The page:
The Los Angeles City Fire Department (LAFD) has deployed what is believed to be the first electric fire truck in North America. Rosenbauer, the Austria-based fire engine manufacturer, has also claimed to have built “the world’s first fully electric drive fire truck,” the Rosenbauer RTX.
“This is going to allow us to find new ways to provide service,” said Chief Richard Fields with the LAFD. In its first week, Engine 82, made by Rosenbauer, has gone on over 100 calls. The truck is still red but everything else is green.
Although it was lauded as “America’s first electric fire truck” — though it’s equipped with a BMW-sourced diesel engine to top up the batteries if they run low. That makes this a hybrid fire truck, not a pure EV, but that’s still a welcome development in the world of firefighting here in the States.
“I would say the biggest advantage is [less] injury and [more] safety for the firefighter,” said Doug Feldman, Western Regional Manager for Rosenbauer, one of the world’s largest manufacturers of electric and non-electric trucks.
There are no diesel fumes or noisy engines. It has a sound reminiscent of an electric car. It’s quiet, smooth, and comfortable, so you can think clearly inside.
The roomy interior features high tech displays and digital mirrors for better views around the entire truck. There are LED lighting and level indicators for water and foam. The electric drivetrain handles steep hills with ease, all wheel steering means a smaller turn radius and a crab mode lets the truck easily go around things.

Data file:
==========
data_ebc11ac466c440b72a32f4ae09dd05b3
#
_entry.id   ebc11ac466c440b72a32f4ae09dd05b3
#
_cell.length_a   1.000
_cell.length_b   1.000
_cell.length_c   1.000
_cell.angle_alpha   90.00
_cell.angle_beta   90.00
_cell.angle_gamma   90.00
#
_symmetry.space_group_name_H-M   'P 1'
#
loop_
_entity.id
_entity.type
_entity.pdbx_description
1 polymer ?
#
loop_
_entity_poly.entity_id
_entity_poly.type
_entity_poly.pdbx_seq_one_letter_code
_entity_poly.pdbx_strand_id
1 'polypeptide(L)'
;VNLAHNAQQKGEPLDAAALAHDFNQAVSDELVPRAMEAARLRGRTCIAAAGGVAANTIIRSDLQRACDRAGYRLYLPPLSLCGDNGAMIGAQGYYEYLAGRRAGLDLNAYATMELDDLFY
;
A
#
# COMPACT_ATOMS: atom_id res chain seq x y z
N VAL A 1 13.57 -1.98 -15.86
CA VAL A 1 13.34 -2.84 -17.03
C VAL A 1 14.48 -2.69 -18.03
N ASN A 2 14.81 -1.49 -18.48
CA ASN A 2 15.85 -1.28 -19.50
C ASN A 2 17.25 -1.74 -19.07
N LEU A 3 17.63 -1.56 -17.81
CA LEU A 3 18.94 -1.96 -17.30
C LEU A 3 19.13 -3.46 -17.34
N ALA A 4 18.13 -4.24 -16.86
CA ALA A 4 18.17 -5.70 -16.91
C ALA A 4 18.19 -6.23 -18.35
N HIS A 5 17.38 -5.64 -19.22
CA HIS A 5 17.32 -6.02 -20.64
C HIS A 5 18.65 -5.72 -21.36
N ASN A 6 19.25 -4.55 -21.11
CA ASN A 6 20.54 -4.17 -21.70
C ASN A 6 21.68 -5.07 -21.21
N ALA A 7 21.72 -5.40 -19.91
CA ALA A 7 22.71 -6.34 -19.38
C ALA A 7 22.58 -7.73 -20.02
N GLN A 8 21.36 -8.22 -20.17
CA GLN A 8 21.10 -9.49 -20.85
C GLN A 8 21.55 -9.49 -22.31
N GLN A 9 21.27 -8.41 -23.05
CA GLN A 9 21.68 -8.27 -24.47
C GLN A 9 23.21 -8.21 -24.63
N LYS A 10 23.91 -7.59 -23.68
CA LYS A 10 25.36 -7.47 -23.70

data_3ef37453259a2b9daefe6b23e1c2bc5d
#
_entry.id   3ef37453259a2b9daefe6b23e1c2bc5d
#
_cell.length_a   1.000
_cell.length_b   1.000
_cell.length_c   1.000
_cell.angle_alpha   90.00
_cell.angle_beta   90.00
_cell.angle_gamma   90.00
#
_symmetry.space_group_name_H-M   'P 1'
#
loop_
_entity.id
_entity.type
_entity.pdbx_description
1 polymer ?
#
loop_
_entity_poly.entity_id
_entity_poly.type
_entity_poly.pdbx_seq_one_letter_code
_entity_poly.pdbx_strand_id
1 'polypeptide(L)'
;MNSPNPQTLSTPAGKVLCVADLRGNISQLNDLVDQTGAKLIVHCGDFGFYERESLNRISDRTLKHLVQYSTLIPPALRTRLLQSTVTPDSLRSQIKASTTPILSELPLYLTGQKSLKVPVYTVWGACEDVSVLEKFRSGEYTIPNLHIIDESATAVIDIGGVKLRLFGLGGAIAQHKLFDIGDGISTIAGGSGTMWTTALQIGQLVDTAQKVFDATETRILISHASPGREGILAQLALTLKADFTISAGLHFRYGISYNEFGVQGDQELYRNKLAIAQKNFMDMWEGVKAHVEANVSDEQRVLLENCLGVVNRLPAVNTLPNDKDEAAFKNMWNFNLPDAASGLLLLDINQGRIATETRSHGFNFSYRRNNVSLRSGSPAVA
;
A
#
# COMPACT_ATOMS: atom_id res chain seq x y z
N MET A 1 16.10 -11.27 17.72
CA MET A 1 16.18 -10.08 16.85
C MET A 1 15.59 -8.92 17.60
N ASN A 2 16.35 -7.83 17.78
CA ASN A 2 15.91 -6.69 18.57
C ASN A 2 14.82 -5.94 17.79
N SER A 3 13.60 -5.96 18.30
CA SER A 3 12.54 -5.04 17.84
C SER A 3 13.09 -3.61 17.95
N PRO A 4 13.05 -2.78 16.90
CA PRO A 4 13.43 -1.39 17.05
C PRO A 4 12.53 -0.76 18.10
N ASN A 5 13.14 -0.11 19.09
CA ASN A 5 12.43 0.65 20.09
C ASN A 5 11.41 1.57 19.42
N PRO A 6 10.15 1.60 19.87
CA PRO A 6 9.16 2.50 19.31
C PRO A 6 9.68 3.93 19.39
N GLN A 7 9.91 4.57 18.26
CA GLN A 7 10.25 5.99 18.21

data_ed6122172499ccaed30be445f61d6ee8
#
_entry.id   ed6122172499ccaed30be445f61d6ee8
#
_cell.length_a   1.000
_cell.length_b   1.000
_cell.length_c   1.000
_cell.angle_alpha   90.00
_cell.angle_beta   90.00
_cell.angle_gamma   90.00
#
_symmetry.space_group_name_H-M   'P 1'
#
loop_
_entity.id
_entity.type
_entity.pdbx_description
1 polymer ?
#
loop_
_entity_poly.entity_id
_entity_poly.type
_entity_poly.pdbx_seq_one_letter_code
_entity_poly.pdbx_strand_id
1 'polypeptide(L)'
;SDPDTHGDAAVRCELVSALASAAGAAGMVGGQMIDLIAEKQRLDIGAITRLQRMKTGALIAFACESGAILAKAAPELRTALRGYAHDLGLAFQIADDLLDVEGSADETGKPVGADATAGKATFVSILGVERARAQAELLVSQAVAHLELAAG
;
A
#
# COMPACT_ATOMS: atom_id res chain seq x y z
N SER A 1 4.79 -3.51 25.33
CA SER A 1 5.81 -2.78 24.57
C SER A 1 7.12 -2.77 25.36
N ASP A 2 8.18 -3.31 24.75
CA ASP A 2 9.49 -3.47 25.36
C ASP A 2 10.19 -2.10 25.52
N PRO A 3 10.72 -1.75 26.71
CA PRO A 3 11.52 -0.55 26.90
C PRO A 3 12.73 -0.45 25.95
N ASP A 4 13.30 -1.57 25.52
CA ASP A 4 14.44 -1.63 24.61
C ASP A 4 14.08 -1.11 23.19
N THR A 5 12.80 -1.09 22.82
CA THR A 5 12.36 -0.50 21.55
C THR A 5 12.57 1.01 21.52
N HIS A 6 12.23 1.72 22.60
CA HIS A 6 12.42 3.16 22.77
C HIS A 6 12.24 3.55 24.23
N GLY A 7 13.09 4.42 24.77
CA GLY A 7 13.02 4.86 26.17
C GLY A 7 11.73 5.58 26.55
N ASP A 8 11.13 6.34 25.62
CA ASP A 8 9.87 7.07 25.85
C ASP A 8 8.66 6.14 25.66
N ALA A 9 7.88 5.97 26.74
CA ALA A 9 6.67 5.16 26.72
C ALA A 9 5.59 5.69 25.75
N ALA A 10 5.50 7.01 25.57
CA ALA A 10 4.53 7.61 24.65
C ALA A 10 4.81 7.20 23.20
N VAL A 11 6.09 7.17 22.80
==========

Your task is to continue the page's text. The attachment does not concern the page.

Rosenbauer says that its electric truck is equipped with a 360 kW electric powertrain and a 132 kWh battery pack, which is good for two hours of operation. It is equipped with all the equipment you’d expect in a fire truck, including an up to 1,000? 5? hose and another reaching 1,000? 2.5?.
The Rosenbauer RTX is also equipped with an adjustable air suspension that can provide between 7? and 19? of ground clearance. It holds between 500 and 750 gallons in its water tank depending on its configuration, and its pump has a capacity of 750 to 1,500 GPM.
The truck can travel 62 miles on pure electric and over 300 if the gas-powered range extender kicks in, although Rosenbauer said that in the first 100 calls the range extender only ran for about a minute in 95 hours of operation.